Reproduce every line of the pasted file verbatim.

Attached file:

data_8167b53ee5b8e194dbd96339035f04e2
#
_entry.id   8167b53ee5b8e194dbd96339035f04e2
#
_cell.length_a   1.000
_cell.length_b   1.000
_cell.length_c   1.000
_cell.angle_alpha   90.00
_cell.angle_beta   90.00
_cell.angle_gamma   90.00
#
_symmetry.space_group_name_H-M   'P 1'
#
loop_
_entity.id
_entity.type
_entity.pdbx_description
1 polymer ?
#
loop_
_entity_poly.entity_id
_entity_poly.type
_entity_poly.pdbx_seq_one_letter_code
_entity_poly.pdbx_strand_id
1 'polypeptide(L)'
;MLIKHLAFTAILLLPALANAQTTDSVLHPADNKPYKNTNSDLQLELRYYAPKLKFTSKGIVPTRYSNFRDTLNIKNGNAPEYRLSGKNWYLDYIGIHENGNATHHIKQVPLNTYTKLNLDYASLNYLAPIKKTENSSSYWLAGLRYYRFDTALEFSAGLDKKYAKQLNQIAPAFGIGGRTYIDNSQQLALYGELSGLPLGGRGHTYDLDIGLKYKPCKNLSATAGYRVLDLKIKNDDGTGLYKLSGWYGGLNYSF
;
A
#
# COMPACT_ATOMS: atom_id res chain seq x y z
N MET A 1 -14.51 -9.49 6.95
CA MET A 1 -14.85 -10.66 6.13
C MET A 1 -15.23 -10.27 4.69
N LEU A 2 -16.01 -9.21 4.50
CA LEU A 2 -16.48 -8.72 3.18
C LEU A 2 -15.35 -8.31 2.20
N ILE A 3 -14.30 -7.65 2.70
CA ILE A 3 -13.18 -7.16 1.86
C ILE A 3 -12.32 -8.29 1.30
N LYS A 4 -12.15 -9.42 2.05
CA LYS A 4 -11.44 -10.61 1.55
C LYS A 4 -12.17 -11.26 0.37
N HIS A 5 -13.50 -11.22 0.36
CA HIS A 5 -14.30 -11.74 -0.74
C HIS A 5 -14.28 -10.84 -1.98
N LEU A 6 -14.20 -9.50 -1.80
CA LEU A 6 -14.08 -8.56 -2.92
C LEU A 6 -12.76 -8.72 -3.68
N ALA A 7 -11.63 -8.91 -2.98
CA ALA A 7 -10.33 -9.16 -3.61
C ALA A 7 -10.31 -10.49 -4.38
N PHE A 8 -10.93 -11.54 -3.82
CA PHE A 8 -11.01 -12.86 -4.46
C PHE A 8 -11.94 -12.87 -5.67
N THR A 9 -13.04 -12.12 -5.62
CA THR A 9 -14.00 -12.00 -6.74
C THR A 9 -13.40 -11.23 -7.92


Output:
data_8167b53ee5b8e194dbd96339035f04e2
#
_entry.id   8167b53ee5b8e194dbd96339035f04e2
#
_cell.length_a   1.000
_cell.length_b   1.000
_cell.length_c   1.000
_cell.angle_alpha   90.00
_cell.angle_beta   90.00
_cell.angle_gamma   90.00
#
_symmetry.space_group_name_H-M   'P 1'
#
loop_
_entity.id
_entity.type
_entity.pdbx_description
1 polymer ?
#
loop_
_entity_poly.entity_id
_entity_poly.type
_entity_poly.pdbx_seq_one_letter_code
_entity_poly.pdbx_strand_id
1 'polypeptide(L)'
;MLIKHLAFTAILLLPALANAQTTDSVLHPADNKPYKNTNSDLQLELRYYAPKLKFTSKGIVPTRYSNFRDTLNIKNGNAPEYRLSGKNWYLDYIGIHENGNATHHIKQVPLNTYTKLNLDYASLNYLAPIKKTENSSSYWLAGLRYYRFDTALEFSAGLDKKYAKQLNQIAPAFGIGGRTYIDNSQQLALYGELSGLPLGGRGHTYDLDIGLKYKPCKNLSATAGYRVLDLKIKNDDGTGLYKLSGWYGGLNYSF
;
A
#
# COMPACT_ATOMS: atom_id res chain seq x y z
N MET A 1 -14.51 -9.49 6.95
CA MET A 1 -14.85 -10.66 6.13
C MET A 1 -15.23 -10.27 4.69
N LEU A 2 -16.01 -9.21 4.50
CA LEU A 2 -16.48 -8.72 3.18
C LEU A 2 -15.35 -8.31 2.20
N ILE A 3 -14.30 -7.65 2.70
CA ILE A 3 -13.18 -7.16 1.86
C ILE A 3 -12.32 -8.29 1.30
N LYS A 4 -12.15 -9.42 2.05
CA LYS A 4 -11.44 -10.61 1.55
C LYS A 4 -12.17 -11.26 0.37
N HIS A 5 -13.50 -11.22 0.36
CA HIS A 5 -14.30 -11.74 -0.74
C HIS A 5 -14.28 -10.84 -1.98
N LEU A 6 -14.20 -9.50 -1.80
CA LEU A 6 -14.08 -8.56 -2.92
C LEU A 6 -12.76 -8.72 -3.68
N ALA A 7 -11.63 -8.91 -2.98
CA ALA A 7 -10.33 -9.16 -3.61
C ALA A 7 -10.31 -10.49 -4.38
N PHE A 8 -10.93 -11.54 -3.82
CA PHE A 8 -11.01 -12.86 -4.46
C PHE A 8 -11.94 -12.87 -5.67
N THR A 9 -13.04 -12.12 -5.62
CA THR A 9 -14.00 -12.00 -6.74
C THR A 9 -13.40 -11.23 -7.92